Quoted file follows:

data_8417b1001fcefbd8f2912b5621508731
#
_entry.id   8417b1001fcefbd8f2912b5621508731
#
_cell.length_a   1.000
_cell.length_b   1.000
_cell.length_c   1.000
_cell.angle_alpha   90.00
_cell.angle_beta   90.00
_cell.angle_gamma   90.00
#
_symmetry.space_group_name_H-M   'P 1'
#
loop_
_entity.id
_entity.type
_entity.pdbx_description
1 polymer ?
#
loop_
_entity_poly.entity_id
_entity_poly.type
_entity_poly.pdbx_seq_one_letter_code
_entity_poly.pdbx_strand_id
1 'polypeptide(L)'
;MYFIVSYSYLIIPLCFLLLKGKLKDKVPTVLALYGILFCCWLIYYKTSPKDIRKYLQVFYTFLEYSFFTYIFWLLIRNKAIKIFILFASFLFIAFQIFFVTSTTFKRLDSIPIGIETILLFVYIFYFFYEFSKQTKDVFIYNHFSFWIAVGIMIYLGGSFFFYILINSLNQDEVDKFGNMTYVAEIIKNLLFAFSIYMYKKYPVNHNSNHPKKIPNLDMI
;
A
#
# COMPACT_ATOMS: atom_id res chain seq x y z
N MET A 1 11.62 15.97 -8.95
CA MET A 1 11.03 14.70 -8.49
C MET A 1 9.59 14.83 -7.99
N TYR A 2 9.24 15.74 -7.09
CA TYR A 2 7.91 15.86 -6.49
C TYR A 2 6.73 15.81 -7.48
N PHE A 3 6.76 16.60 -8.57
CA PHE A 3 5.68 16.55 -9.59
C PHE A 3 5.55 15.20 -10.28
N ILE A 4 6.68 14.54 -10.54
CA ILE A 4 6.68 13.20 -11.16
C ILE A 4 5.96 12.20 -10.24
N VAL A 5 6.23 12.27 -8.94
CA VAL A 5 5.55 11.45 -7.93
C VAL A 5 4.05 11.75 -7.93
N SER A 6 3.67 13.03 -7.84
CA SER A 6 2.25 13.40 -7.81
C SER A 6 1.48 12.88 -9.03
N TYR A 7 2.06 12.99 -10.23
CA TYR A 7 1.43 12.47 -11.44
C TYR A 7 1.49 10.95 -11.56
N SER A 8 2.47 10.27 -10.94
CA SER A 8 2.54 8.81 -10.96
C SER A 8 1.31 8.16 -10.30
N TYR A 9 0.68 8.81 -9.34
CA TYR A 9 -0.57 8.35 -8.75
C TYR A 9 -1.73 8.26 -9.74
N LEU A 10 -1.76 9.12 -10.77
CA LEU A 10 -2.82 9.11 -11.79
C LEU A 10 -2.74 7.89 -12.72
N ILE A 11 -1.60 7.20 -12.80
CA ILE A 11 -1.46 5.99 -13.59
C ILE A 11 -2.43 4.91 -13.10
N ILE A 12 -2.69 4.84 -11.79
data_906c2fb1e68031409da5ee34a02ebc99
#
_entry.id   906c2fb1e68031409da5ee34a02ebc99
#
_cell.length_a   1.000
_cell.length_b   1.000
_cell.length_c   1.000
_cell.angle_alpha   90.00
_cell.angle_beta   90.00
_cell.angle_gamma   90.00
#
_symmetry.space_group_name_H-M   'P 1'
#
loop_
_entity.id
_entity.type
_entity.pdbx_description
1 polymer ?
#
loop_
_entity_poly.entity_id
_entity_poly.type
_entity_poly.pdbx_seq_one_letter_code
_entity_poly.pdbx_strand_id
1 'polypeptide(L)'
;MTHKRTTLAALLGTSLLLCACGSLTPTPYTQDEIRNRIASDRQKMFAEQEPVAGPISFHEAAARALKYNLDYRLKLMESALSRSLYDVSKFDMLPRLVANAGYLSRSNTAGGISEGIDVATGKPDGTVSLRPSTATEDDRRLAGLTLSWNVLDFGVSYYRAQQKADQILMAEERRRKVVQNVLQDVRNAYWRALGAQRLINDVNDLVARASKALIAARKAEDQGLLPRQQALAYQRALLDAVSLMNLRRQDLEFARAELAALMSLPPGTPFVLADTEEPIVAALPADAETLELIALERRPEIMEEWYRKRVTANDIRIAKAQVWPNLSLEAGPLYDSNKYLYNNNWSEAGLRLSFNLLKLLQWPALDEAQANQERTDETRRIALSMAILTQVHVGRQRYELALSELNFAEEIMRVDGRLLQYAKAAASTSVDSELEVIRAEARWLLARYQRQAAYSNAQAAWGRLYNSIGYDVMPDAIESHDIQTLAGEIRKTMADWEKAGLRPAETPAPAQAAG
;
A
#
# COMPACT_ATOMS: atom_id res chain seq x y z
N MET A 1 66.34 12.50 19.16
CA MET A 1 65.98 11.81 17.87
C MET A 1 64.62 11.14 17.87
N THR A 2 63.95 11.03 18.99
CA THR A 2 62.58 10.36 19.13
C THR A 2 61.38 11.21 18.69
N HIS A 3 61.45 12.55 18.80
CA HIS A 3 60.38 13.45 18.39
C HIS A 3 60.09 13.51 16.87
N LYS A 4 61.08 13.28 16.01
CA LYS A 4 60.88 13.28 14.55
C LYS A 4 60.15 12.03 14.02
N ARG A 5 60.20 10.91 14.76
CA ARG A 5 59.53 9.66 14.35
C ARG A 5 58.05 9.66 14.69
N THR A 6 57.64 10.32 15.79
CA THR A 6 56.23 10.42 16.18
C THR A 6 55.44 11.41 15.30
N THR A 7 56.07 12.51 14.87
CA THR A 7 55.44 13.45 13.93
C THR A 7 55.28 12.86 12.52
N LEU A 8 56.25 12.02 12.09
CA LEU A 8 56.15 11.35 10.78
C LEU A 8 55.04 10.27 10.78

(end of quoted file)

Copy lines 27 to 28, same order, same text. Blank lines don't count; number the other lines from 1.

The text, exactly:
;
A